Even the best draft has to have some faults.
If teams were able to grab seven starters with seven picks, then the draft would be more boring than the Pro Bowl. Sure, it's fun to project how a prospect will fit into a team's scheme, but the entertainment comes from the surprises, the sleepers and the busts.
I haven't been contacted to take over an NFL franchise, but I feel that I have a right to question draft selections, especially when some poor sap takes a punter in the third round. Seriously, a punter? We need not wonder why the Jaguars will end up with the first overall pick in 2013.
Luckily, the Tampa Bay Buccaneers did not make any crazy reaches or trades. However, the draft was not perfect.
From Rounds 1 to 3, the selections were genius. With three picks in two rounds, Tampa filled three needs and got each player just before they were projected to be taken or after the prospect slid far below his projected number.
Still, there are plenty of young men the Bucs will regret passing on.
Robert Griffin, G, Baylor
He has the same name as the No. 2 overall pick and was tasked with keeping him off the dirt. The Bucs have depth at guard, but they don't have Robert Griffin.
Brandon Marshall, LB, Nevada
Like the previous mention, Marshall shares his name with a famous football player. Linebacker Najee Goode was taken by Tampa Bay just two picks before Marshall went to Jacksonville. When given the chance, I'd take a guy whose name has been gracing jerseys for years over a "Goode" guy any day of the week. Unless the "Goode" guy was significantly better, but by the fifth round, who can tell the difference?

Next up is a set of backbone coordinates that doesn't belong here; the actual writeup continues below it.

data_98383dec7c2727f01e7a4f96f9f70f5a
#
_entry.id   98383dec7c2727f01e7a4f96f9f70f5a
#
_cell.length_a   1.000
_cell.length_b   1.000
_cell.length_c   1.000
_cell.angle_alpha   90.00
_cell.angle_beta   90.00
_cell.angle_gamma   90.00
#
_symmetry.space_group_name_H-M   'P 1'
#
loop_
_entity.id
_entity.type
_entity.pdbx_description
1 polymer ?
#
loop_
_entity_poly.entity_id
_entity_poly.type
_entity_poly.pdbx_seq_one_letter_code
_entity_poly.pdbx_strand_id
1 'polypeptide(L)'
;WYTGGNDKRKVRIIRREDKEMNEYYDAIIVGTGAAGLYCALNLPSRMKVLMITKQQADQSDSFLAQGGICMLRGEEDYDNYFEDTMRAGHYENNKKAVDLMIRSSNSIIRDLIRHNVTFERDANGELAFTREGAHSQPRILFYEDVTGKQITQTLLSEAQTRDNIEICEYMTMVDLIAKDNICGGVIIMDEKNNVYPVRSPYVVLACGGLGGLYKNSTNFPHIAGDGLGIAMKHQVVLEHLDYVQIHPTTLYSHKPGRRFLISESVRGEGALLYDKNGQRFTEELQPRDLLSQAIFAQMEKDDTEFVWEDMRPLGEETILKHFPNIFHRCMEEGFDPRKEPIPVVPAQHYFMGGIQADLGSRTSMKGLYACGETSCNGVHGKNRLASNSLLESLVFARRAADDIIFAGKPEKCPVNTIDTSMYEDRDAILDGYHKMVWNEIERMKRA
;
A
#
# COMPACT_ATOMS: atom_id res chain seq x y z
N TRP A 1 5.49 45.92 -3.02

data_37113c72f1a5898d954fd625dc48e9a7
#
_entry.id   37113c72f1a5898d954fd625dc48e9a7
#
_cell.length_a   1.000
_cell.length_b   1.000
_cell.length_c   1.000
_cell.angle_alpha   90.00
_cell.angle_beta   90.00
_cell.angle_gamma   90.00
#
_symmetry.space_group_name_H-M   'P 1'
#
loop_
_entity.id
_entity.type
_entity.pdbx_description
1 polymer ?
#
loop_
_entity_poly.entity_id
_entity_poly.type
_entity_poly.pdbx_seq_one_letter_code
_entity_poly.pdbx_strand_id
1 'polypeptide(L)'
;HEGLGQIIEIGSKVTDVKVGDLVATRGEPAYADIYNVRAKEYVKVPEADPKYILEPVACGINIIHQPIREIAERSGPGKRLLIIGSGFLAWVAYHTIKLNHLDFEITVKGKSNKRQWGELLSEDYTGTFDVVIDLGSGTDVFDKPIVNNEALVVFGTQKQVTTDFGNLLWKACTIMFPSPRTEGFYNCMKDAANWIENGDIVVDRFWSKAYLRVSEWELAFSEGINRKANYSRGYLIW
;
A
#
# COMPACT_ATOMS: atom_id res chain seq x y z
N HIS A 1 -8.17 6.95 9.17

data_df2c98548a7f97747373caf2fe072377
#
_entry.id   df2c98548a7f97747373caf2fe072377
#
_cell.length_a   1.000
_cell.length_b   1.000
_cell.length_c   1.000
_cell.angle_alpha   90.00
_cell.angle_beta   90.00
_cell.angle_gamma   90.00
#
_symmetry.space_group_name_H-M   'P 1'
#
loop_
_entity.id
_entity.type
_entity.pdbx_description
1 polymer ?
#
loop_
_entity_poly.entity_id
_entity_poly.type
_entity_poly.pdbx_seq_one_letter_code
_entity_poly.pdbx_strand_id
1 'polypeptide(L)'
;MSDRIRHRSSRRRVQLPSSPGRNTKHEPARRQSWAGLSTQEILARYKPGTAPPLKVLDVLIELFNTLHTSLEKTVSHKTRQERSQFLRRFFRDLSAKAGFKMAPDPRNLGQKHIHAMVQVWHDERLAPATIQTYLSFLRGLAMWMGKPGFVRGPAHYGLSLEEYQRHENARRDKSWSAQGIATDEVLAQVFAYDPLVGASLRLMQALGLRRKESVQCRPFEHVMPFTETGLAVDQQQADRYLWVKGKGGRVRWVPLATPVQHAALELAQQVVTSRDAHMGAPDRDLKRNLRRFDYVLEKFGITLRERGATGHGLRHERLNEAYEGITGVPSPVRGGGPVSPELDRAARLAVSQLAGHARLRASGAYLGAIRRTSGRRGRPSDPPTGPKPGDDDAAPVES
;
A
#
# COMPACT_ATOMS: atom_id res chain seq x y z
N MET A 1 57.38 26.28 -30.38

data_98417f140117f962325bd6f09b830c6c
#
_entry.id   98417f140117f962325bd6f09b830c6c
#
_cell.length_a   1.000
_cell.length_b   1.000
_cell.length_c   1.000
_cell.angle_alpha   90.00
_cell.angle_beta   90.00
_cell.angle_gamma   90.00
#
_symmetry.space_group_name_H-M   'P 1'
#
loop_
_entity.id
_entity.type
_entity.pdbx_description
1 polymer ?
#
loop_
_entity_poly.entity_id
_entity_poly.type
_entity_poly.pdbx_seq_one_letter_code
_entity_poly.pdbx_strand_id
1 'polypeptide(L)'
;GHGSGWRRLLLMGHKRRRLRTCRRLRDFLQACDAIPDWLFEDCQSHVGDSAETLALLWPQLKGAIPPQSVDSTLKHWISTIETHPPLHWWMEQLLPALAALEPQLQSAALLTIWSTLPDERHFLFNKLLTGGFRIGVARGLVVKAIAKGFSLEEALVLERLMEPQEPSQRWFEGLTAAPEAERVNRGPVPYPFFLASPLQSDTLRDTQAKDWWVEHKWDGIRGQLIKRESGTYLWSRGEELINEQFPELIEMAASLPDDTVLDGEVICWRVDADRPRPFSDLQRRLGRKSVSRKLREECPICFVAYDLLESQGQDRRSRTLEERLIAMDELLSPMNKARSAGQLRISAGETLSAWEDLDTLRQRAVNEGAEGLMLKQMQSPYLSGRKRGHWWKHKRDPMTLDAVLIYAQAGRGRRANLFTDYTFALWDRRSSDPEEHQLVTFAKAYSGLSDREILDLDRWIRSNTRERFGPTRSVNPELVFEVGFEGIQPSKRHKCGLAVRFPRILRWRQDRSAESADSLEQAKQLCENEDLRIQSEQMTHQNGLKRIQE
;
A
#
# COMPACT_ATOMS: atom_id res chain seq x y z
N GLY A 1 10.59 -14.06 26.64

Alfonzo Dennard, CB, Nebraska
Dennard may have experienced the biggest draft-day free fall in the 2012 NFL draft. Despite his obvious talent, he ended up in the seventh round after punching a police officer just days before NFL teams got to choose who they wanted on their squads. Most NFL teams do not want "gentlemen" who punch cops on their teams.
For Dennard, I would have taken the risk. Cornerback was a huge need entering the draft, and though the Bucs added West Virginia's Keith Tandy, it still remains a problem as they prepare for the new season.
Cyrus Gray, RB, Texas A&M
Personally, I had no idea why Cyrus Gray was still waiting for his name to be called in the sixth round. Here was a player that I, and many analysts, had ranked as a third- or fourth-round selection left twiddling his thumbs until late day three.
The value of Gray would merit his selection even if the Bucs had Arian Foster, Adrian Peterson and Maurice Jones-Drew as young Barry Sanders' benchwarmers. What makes this snub weird is that Tampa Bay drafted a running back not too much later.
Audie Cole, LB, NC State
Audie Cole could have gone in the fifth round, but he didn't. Cole is raw, yet his athleticism and potential should have landed him a selection far earlier than the seventh round.
Linebacker is still a need, and Cole would have filled the need.
Honorable Mention: Bryan Anger, P, California
Forget Andrew Luck, Bryan Anger should have been the first overall pick. Tampa Bay passed on Anger three times before Jacksonville stole him in the third round.
For that, Mark Dominik should have immediately been fired.
I am being sarcastic, Einstein.
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